- Category: Volume 88 (Fall 2016 - Spring 2017)
- Published: 21 September 2016
- Written by DANIELLE SCHIPANI | EDITOR-IN-CHIEF
The University Board of Trustees voted to retain the name of Woodrow Wilson Hall after months spent reconsidering the controversial legacy of former president Woodrow Wilson. The decision was made at a Board of Trustees meeting on June 23.
Similar events have occurred at universities across the nation. This year Princeton University refused student demands to change the name of Woodrow Wilson School of Public and International Affairs, but agreed to remove a mural of Wilson from a dining hall. Then in May, hundreds of students at Yale protested the school’s decision to keep Calhoun College named after John C. Calhoun, an 18th century slavery supporter.
Although Wilson won a Nobel Peace Prize for his work during World War I as well as motivated the creation of the Federal Reserve, he also segregated the federal government and was a supporter of the Ku Klux Klan.
“It is impossible to disentangle his foreign policy achievements from a racism that helped to retard the development of American democracy,” said Hettie Williams, a lecturer of History and Anthropology. “Both primary and secondary sources indicate that Wilson’s attitude on race was regressive for his time, and more in line with the ideology of the new Ku Klux Klan.”
According to Henry Mercer, Board of Trustees Chair, the conversations on Wilson are not over. In a press release he stated, “I am proud that our entire Board chose to proactively examine Wilson’s legacy with the help of faculty, students, and staff members.” He added, “From this we know that we have a responsibility to tell Wilson’s full story, the good and bad. This provides a valuable learning opportunity for the Monmouth University community.”
In early December 2015, University President Paul Brown, Ph.D. held campus wide gatherings to discuss the possibility of changing the name of the hall. The Board eventually drew their conclusion from opinions made at various open forums, which included faculty, students, and alumni.
“A very common refrain from our alumni was that while Wilson’s racist views are abhorrent, he was a product of his time, and that judging the values of a previous era by our own standards could lead toward the path of erasing unpleasant facts of history, which is never an appropriate action for any academic institution,” said Brown.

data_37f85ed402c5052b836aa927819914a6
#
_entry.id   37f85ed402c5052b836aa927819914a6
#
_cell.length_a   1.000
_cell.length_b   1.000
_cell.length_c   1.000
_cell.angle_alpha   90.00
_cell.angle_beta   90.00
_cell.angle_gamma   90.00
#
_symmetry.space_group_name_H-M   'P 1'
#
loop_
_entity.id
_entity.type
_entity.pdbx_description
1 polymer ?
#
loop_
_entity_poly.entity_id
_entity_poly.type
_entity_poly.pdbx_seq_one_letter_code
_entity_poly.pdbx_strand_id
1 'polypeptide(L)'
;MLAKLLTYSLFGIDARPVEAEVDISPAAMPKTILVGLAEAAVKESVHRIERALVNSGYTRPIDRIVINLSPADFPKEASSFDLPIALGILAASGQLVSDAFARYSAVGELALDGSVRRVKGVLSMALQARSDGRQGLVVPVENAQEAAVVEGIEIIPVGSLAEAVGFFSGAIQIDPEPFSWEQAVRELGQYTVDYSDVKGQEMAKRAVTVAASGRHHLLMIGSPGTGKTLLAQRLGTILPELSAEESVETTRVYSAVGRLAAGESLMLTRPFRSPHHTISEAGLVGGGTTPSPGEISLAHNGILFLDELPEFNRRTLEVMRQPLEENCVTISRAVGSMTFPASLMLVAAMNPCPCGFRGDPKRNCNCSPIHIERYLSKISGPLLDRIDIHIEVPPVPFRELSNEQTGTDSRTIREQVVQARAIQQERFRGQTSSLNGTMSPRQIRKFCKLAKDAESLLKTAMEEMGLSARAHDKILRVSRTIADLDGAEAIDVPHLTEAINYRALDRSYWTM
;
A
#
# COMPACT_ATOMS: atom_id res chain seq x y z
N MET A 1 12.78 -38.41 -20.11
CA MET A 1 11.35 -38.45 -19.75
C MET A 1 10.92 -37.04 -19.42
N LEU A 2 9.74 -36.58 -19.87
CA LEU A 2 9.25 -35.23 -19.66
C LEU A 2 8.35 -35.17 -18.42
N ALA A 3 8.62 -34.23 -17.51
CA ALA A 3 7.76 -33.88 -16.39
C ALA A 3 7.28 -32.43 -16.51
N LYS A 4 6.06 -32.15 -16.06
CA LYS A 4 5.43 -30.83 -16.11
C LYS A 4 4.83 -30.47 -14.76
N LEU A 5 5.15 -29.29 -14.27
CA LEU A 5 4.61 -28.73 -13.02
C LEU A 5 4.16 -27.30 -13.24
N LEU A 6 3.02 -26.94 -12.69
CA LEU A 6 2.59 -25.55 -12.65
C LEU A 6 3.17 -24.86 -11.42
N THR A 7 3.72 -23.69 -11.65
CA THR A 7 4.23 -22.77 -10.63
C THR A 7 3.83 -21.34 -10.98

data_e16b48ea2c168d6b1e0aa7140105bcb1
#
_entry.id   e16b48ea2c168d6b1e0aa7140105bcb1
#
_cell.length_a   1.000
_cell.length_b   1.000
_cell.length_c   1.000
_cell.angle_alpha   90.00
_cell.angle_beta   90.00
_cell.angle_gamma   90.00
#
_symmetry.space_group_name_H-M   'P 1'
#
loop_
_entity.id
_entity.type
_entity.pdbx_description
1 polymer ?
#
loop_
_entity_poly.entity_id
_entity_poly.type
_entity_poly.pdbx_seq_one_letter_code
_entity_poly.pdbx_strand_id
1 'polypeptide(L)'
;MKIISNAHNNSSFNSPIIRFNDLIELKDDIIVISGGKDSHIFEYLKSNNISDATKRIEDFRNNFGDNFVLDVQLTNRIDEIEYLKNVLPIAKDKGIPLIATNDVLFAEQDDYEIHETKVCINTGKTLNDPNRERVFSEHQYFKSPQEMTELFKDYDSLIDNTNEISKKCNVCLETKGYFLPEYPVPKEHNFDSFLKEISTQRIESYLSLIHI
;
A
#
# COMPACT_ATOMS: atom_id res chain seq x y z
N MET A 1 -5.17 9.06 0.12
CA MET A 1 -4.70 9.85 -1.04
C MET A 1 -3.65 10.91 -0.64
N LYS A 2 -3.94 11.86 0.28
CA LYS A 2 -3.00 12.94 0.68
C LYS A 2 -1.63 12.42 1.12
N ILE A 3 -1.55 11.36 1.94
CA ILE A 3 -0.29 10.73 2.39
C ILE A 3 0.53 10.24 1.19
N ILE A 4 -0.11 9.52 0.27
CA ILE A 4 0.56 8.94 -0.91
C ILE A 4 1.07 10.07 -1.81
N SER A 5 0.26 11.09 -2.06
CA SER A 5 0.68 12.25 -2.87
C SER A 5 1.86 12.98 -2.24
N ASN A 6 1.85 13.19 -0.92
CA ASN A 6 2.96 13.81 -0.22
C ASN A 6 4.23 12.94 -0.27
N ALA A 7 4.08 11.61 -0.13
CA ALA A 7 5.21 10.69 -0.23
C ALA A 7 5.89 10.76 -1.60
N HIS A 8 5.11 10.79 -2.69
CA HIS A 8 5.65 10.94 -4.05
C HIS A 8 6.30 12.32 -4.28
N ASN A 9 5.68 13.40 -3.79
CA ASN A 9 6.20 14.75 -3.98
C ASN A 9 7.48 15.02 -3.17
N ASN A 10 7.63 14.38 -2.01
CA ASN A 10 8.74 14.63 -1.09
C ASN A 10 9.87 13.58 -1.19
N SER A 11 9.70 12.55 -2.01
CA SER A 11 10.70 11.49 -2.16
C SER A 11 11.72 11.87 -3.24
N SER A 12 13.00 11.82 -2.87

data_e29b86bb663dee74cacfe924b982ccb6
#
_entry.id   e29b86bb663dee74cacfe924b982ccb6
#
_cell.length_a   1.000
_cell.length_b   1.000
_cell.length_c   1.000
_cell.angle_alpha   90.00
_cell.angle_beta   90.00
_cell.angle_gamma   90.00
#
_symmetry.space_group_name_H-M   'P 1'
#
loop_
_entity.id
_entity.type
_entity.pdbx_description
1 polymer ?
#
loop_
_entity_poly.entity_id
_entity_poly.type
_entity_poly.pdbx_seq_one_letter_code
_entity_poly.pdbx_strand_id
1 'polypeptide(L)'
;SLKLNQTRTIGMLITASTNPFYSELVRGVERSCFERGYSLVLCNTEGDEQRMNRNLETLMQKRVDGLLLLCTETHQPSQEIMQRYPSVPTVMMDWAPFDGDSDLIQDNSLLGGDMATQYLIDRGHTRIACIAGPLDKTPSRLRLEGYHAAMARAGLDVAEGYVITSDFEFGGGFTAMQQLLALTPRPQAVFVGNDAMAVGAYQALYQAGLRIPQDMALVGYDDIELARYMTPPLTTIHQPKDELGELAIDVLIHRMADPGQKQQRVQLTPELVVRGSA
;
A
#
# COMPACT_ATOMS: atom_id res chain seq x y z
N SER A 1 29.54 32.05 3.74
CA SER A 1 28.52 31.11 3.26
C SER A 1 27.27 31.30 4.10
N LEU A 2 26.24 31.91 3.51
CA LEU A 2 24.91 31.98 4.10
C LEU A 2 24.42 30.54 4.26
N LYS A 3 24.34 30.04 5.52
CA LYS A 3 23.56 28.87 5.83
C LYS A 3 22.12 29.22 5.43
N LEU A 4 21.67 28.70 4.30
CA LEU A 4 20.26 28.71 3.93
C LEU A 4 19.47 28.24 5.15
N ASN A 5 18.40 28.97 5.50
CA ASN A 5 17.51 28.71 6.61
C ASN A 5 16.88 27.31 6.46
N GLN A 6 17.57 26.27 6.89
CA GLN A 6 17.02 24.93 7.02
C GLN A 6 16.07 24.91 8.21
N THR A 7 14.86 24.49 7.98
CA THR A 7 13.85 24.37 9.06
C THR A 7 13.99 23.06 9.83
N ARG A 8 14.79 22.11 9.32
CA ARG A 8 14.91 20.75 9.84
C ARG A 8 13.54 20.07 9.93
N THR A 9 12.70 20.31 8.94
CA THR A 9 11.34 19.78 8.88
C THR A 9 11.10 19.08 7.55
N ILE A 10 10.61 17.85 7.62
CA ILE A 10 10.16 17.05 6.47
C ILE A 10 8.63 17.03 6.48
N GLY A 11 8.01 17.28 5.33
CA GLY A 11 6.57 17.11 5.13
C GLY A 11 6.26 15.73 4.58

In the summer of 1916, Wilson summered on the grounds that Wilson Hall was built on. “Woodrow Wilson never resided in the current structure that now stands on our campus and this is a well-known fact, although he did summer in the region in the previous building before it was destroyed in a fire,” said Williams.
Following the fire of Woodrow Wilson’s one-time summer home, Woodrow Wilson Hall formerly known as Shadow Lawn was built in 1929 by Philadelphia architect Horace Trumbauer and his chief designer Julian Abele, the first African-American professional architect.
In 1966 decades after several name changes the building was finally given the name Woodrow Wilson Hall under the presidency of William Van Note of Monmouth College.
Although the Board decided that another name change was unnecessary, some felt otherwise. “History is history. It isn’t something you can simply erase with a name change,” said Arianna Gordon, recent alumni and former president of the African American Student Union. “Also, names and structures are only representations. I believe that those who decided against the change didn’t necessarily try to understand how that name may affect others.”
Yet, some disclosed that there are more important matters in need of addressing than the name of Wilson Hall. “I believe that issues related to diversity and inclusion are more important than naming a building, and efforts underway under the direction of President Brown to continue the dialogue on diversity and inclusion on this campus are important.”
Such efforts include the recent creation of the President’s Advisory Council on Diversity and Inclusion. Brown notified the University community of the newly established committee on Tuesday, Sept. 13. The new committee has a subcommittee tasked with continuing the conversation of Wilson’s legacy.
“President Brown recently announced the formation of the Wilson Committee, a subcommittee of the President’s Advisory Council on Diversity and Inclusion, which is charged with carrying out the Board of Trustees directive to provide balanced educational efforts to the campus community on Woodrow Wilson,” said Nina Anderson, Director of the Office of Equity and Diversity.
The Wilson Subcommittee is co-chaired by Mercer, and Richard Veit, Professor of Anthropology, and has thirteen other faculty, administrator, and student members.
“Studying history allows us to learn from past mistakes and do better,” said Mercer. “Understanding all the historical facts surrounding Wilson’s views gives us a teaching tool to drive forward the university’s core values of both diversity and excellence in teaching and learning. The work ahead is to promote tolerance and diversity on campus through open and honest dialogue.”